Daffodils, Robins and Gas Engine Shows

By Staff
1 / 5
2 / 5
Pete Wing of Millbrook, New York, coming off the balancing platform with his Fordson tractor, which he will take around for a second time. The shortest of the two times was recorded for each contestant.
3 / 5
4 / 5
A fascinating exhibit of foundry patterns by pattern maker Nils Andersson, of Red Hook, NY. In the foreground are the patterns for a flywheel from a Keewanee pumping engine. In the background is the rough casting.
5 / 5
One heat of the tractor slow race approaching the finish line. Howard Ostrander (of Mellonville, NY) on his Massey Harris, at left; Pat Wing (of Millbrook, NY) driving his 1923 Fordson, at right. Winning the heat with at least two tractor lengths to the r

R.D.1, Box 116 Wassaic, New York 12592

What do daffodils, robins and engine shows all have in common?
All are sure signs of spring-at least in this ‘neck of the
woods’. The Century Museum Village & Collector’s
Association gave spring a good boost forward on May 17-18 with its
11th annual Antique Engine & Machinery Exposition, held near
Stanfordville, New York in beautiful, historic Dutchess County.
Over 2500 spectators and 125 exhibitors migrated to the event from
miles around to enjoy antique engines, tractors, autos,
motorcycles, railroad section cars, fresh popcorn and the country
music of well known artist Gill Rogers. Tractor owners were an
especially busy lot as they pitted man and machine against gravity
on the newly constructed tractor ‘teeter-totter’. The
‘T-T’, designed and built by club members, is an 8′ x
18′ platform, set atop an oak beam providing an 8′ fulcrum.
Each contestant endeavored to balance his tractor on the platform
in the minimum amount of time. And that was harder than it looked,
especially for tractors with long iron lugs. Club President Jim
Boice, Sr. had an additional handicap in balancing his Titan 10-20;
every time he approached equilibrium, the water in the cooling tank
would ‘slosh’ and upset the balance. Grand winner was Jake
Bates of Hudson, New York on his restored Cletrac who balanced that
rig in an incredible 8 seconds! If you readers think you can beat
that, consider the challenge issued for next spring’s show. We
intend to discover the well-balanced individuals in our area!

And while challenges are being issued, if you think your tractor
runs real slow, and I mean real S-L-O-W, then our tractor slow race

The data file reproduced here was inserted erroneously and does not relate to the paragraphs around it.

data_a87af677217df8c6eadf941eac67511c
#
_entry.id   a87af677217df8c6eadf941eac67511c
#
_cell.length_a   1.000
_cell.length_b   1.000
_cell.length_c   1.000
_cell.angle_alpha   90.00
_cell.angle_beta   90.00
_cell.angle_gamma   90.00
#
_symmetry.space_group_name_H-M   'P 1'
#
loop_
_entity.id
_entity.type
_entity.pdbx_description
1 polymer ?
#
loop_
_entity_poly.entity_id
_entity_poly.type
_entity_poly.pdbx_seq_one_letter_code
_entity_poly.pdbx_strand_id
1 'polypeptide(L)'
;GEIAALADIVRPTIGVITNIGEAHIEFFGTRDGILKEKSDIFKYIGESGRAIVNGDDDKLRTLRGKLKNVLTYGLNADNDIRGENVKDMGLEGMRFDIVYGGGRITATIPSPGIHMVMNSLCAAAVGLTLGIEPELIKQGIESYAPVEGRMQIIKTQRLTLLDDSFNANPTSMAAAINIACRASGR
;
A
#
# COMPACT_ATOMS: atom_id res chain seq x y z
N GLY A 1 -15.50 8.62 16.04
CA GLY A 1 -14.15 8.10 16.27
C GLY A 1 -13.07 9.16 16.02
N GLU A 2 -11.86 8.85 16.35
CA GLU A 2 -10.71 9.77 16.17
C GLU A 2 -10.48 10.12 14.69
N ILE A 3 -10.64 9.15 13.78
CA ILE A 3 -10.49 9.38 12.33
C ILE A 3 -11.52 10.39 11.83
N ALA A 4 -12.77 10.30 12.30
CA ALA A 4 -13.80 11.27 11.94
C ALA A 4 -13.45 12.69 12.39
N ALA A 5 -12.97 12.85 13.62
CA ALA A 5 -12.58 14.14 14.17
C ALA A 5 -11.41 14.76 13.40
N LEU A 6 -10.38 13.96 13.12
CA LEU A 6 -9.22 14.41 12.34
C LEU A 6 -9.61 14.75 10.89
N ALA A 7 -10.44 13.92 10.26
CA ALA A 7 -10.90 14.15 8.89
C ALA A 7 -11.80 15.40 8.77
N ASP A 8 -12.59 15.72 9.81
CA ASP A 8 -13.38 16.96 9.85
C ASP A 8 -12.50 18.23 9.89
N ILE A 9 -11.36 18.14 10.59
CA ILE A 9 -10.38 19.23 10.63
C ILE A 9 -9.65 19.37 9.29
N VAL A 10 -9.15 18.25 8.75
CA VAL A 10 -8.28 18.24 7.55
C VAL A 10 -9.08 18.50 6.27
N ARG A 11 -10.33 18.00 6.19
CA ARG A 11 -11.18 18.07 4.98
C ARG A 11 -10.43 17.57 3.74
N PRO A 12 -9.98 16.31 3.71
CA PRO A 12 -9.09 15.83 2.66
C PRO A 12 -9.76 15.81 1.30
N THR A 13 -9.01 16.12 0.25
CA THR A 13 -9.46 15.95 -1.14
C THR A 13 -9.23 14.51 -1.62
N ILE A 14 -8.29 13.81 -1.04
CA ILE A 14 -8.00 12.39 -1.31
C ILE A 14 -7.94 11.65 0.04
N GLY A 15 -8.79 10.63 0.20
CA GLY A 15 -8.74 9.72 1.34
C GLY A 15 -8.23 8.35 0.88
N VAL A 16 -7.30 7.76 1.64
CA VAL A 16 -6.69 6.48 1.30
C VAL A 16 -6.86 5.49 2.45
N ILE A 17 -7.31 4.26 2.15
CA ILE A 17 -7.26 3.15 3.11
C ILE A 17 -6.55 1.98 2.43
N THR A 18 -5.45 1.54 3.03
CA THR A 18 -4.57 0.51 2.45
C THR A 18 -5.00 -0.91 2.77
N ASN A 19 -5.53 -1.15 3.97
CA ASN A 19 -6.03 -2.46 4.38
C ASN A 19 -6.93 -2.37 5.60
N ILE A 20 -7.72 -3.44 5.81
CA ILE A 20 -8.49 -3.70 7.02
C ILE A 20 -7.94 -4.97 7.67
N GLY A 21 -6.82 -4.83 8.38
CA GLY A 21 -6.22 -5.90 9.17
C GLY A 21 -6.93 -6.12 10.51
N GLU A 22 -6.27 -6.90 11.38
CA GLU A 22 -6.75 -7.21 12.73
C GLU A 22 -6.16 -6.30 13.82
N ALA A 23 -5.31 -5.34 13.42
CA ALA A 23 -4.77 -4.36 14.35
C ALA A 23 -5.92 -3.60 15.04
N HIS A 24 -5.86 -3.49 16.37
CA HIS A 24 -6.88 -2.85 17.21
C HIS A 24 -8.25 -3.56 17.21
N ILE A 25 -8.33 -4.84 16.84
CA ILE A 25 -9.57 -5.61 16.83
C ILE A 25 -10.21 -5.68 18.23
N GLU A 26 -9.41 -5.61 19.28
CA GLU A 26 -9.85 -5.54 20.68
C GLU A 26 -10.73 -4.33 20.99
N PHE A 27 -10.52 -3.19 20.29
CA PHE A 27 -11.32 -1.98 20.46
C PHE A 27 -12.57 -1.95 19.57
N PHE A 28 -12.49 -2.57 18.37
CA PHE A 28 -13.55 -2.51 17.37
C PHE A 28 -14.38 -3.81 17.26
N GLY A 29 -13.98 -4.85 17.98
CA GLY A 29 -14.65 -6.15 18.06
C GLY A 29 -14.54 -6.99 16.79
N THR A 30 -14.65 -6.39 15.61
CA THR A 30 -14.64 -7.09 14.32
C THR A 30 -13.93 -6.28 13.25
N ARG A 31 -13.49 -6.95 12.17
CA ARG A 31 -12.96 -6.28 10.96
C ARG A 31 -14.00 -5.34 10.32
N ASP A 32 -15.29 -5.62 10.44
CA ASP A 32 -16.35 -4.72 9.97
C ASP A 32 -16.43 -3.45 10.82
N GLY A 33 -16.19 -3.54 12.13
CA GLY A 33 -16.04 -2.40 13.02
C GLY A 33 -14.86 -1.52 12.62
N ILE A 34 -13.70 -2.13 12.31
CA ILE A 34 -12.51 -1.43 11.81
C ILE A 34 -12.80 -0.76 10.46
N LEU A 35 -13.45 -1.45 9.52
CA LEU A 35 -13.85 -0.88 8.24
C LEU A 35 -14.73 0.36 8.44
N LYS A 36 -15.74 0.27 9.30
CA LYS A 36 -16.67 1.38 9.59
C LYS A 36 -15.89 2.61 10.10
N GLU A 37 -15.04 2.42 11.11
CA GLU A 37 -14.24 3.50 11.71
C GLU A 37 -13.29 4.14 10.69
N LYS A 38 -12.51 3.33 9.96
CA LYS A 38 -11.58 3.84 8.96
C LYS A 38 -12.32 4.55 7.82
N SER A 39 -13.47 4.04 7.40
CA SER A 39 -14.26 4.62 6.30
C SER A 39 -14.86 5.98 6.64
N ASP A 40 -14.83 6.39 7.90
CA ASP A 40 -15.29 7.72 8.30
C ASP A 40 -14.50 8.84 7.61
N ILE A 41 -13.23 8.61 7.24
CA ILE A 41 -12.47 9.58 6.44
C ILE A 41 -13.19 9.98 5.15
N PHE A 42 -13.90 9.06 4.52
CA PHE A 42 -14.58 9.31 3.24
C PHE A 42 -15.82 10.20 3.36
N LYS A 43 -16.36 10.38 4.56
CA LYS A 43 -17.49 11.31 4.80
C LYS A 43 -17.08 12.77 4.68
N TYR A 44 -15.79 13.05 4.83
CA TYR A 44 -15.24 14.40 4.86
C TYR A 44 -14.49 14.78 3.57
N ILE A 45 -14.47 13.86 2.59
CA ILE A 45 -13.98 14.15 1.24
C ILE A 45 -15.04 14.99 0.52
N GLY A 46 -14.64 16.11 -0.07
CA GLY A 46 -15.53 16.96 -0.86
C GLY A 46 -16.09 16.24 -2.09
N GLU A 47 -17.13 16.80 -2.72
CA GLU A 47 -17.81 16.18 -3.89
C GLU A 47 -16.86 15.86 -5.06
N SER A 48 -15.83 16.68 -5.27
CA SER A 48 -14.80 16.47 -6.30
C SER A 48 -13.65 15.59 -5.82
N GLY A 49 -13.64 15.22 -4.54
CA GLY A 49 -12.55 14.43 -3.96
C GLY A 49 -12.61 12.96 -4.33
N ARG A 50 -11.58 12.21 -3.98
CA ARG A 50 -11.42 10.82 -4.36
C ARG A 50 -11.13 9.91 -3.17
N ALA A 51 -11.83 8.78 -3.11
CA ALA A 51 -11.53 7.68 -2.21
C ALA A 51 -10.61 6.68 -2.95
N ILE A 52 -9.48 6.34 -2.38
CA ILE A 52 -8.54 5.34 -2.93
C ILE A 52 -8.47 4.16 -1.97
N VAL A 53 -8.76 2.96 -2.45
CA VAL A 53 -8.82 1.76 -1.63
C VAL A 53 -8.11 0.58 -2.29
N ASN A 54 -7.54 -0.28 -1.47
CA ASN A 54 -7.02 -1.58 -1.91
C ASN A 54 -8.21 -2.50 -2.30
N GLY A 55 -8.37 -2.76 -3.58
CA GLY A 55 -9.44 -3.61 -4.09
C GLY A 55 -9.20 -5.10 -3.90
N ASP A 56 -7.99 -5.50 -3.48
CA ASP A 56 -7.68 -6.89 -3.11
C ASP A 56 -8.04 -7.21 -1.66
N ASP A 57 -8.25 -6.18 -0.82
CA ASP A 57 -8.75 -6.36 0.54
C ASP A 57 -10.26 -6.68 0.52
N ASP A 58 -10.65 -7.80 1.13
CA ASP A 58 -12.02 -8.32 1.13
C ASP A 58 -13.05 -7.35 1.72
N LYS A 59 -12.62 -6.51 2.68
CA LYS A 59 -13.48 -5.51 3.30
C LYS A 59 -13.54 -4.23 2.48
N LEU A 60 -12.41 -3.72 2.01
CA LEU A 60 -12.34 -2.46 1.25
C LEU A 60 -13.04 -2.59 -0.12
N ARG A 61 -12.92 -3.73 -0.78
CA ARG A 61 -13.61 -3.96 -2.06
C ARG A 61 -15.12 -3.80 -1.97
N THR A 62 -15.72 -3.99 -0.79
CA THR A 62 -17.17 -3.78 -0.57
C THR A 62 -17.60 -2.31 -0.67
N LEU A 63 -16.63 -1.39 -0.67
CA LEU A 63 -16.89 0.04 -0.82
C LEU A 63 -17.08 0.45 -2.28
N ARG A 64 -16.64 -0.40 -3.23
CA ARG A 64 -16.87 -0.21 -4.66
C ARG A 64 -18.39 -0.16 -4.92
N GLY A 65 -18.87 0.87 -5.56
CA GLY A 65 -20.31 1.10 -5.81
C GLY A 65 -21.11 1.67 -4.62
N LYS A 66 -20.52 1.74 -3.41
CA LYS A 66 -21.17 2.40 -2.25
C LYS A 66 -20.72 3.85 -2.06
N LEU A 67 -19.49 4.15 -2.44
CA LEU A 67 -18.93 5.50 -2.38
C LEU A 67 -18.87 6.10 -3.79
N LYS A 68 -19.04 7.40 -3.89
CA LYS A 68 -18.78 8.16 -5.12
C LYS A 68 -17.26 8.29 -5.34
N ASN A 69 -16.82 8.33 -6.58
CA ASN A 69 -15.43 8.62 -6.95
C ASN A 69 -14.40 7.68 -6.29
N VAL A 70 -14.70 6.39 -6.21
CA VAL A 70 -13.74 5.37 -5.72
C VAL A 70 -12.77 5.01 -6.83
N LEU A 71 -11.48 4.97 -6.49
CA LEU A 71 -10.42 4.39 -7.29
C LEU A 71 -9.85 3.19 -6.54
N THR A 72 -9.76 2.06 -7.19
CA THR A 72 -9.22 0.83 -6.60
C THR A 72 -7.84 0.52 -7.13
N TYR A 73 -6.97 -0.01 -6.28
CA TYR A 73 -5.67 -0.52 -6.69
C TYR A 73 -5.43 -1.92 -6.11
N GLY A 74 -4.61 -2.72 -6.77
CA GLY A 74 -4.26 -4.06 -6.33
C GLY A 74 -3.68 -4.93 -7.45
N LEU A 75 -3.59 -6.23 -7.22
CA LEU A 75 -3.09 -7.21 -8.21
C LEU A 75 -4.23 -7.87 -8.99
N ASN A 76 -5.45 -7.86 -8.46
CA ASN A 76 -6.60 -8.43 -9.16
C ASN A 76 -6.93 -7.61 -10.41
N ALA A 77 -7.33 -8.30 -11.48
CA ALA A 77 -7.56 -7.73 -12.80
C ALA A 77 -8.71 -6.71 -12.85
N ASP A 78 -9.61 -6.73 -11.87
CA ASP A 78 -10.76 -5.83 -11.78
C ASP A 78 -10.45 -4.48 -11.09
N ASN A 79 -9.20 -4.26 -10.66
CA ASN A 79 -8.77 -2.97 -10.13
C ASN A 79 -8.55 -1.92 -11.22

may be your ‘cup of tea’.

As the tractor boys did their ‘thing’, George Brower and
son, Jeff, served their ‘umpteenth’ box of popcorn from
their Cretors popcorn wagon. And down the line, Milt Stickles
earned up his drag saw with Asa Beckwith’s 4 HP Myrick Eclipse
hot tube engine. (How many hot tube engines did you see in
operation at shows during the last year?)

Meanwhile, down in the ‘lower forty’, Lee W.
Pedersen’s Petters putted resonantly while Lee displayed his
engine wares. And in a quieter corner of the field, Sue Trotta
demonstrated the art of spinning, while here and there, little
conclaves of engine enthusiasts spun yarns of a different sort.
However, the most hot air was produced by the father and son teams
of Jim Boice, Sr. and Jr. and Archie and John Campbell; lest I get
in too much trouble with these four gentlemen, I should explain
that their 5′ and 8′ Rider-Ericcson hot air engines were
the source of their hot air.

The Empire Chapter of the Antique Motorcycle Association again
conducted their annual meet in conjunction with the exposition, and
their displays certainly provided a unique dimension not found at
many shows. Similarly, the Poughkeepsie Chapter of the Antique Auto
Club of America graced our showgrounds with a number of gleaming
old time chariots.

Space limitations prevent more than a passing mention of vintage
lawnmowers, working steam, gas and hot air models, wooden casting
patterns, old time power tools in action and dozens of engines
chugging in joyous cacophony. Each exhibitor made a vital
contribution to the success of the show even though their exhibit
may not have been mentioned in this report. We hope to see them all
again next May 16-17.

And a final word to you collectors who have never attended our
show. Our show grounds are just a ‘hop, skip and a jump’
from many points in New England, New Jersey and Pennsylvania. -Hope
to see you next May!

Gas Engine Magazine
Gas Engine Magazine
Preserving the History of Internal Combustion Engines